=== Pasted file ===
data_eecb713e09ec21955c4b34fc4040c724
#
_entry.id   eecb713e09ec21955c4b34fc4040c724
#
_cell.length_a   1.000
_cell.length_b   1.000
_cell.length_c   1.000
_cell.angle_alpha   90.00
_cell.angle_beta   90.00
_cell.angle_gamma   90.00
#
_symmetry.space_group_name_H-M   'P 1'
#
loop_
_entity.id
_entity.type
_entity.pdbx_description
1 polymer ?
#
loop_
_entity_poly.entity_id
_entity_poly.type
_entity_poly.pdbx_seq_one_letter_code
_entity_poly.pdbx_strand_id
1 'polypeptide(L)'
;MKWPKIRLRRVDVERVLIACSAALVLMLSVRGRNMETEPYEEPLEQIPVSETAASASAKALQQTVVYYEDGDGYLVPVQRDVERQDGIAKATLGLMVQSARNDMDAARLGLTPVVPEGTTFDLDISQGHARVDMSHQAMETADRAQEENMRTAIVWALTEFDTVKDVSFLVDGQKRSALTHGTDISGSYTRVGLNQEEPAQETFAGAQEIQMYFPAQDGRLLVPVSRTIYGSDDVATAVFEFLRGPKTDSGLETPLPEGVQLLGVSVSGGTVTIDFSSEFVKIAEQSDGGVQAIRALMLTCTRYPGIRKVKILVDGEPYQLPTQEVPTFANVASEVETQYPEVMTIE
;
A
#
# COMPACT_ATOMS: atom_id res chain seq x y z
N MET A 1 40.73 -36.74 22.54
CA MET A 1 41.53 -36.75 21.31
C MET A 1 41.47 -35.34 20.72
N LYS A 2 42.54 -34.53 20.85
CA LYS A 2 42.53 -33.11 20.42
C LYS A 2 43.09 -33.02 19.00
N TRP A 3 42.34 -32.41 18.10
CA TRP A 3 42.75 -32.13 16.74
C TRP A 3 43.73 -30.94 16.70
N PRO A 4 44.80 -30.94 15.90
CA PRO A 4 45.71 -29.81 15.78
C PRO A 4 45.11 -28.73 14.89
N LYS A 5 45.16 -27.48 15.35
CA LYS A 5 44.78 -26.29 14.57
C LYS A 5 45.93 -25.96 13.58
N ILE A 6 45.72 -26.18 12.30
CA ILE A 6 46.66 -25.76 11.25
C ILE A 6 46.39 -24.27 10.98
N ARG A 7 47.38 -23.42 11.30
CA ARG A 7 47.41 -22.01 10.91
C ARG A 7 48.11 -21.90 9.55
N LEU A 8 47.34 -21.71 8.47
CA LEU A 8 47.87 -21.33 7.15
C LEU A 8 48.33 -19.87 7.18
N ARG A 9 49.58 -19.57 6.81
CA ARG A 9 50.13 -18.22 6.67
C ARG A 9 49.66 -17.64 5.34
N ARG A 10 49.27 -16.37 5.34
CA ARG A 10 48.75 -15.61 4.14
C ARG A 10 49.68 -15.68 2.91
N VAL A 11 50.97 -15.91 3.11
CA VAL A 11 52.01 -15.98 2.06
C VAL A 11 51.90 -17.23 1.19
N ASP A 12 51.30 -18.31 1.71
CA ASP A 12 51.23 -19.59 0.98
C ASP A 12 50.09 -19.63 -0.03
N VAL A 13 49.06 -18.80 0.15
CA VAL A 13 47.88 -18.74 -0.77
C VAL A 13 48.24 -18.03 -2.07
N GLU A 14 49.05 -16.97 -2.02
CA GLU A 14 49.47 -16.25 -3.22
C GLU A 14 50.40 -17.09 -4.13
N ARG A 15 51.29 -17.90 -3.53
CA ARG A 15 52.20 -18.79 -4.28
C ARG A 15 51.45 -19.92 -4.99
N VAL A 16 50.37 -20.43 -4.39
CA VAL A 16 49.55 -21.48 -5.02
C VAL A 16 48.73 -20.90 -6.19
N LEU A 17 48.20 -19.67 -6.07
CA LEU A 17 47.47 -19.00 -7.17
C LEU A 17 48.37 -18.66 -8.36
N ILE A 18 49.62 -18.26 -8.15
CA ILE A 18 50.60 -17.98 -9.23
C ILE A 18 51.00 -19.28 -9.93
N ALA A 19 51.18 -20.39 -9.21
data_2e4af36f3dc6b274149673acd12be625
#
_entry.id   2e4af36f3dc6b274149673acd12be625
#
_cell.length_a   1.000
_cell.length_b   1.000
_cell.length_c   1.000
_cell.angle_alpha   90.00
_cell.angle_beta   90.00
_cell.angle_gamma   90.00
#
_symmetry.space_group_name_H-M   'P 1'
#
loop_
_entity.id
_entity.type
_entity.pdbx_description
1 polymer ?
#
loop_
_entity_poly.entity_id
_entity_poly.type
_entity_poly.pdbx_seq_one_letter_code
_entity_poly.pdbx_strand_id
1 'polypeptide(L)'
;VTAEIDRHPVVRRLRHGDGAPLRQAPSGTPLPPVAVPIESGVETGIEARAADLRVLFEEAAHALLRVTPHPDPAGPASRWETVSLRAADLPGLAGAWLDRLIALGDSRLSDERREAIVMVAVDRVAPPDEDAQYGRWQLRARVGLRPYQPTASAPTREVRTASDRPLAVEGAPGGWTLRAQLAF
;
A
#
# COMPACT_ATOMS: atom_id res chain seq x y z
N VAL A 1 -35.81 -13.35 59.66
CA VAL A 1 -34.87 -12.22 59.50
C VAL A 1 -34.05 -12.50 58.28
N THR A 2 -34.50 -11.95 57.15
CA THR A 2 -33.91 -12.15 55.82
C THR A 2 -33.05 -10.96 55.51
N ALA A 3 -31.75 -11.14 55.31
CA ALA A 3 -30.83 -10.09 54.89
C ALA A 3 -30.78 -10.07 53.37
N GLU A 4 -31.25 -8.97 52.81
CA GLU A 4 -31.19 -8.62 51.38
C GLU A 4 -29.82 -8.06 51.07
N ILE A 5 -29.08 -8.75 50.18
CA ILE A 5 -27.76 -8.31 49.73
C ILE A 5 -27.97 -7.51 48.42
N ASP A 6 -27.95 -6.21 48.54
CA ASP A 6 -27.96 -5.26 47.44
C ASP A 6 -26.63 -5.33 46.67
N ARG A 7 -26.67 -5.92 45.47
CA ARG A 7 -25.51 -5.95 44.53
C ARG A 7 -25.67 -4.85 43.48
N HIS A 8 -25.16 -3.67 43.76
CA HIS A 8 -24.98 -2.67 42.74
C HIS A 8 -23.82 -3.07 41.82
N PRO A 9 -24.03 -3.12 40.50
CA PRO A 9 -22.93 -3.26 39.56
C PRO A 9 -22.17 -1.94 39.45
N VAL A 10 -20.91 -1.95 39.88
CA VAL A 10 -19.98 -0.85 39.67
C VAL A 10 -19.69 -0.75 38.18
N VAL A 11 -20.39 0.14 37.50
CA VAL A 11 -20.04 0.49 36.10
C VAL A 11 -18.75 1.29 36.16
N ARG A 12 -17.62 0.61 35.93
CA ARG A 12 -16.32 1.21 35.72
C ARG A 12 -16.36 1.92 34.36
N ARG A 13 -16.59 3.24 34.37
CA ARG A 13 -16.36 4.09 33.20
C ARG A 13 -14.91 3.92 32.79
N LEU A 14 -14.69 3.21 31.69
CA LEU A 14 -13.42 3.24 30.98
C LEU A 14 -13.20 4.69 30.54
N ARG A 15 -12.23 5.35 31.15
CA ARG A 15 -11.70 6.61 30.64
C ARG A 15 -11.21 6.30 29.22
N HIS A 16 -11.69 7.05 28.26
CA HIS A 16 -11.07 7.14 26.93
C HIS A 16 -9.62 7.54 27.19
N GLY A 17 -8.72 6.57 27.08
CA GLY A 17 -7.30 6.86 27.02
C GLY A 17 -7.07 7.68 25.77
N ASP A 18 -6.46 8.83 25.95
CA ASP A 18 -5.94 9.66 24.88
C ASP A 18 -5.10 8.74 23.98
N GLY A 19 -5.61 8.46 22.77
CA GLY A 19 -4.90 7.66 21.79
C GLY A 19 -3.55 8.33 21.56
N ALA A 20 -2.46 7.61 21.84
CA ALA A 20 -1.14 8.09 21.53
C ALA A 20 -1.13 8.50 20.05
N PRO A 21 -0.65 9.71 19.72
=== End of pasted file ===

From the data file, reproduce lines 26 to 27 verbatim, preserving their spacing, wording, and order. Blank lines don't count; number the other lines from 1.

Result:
;MKWPKIRLRRVDVERVLIACSAALVLMLSVRGRNMETEPYEEPLEQIPVSETAASASAKALQQTVVYYEDGDGYLVPVQRDVERQDGIAKATLGLMVQSARNDMDAARLGLTPVVPEGTTFDLDISQGHARVDMSHQAMETADRAQEENMRTAIVWALTEFDTVKDVSFLVDGQKRSALTHGTDISGSYTRVGLNQEEPAQETFAGAQEIQMYFPAQDGRLLVPVSRTIYGSDDVATAVFEFLRGPKTDSGLETPLPEGVQLLGVSVSGGTVTIDFSSEFVKIAEQSDGGVQAIRALMLTCTRYPGIRKVKILVDGEPYQLPTQEVPTFANVASEVETQYPEVMTIE
;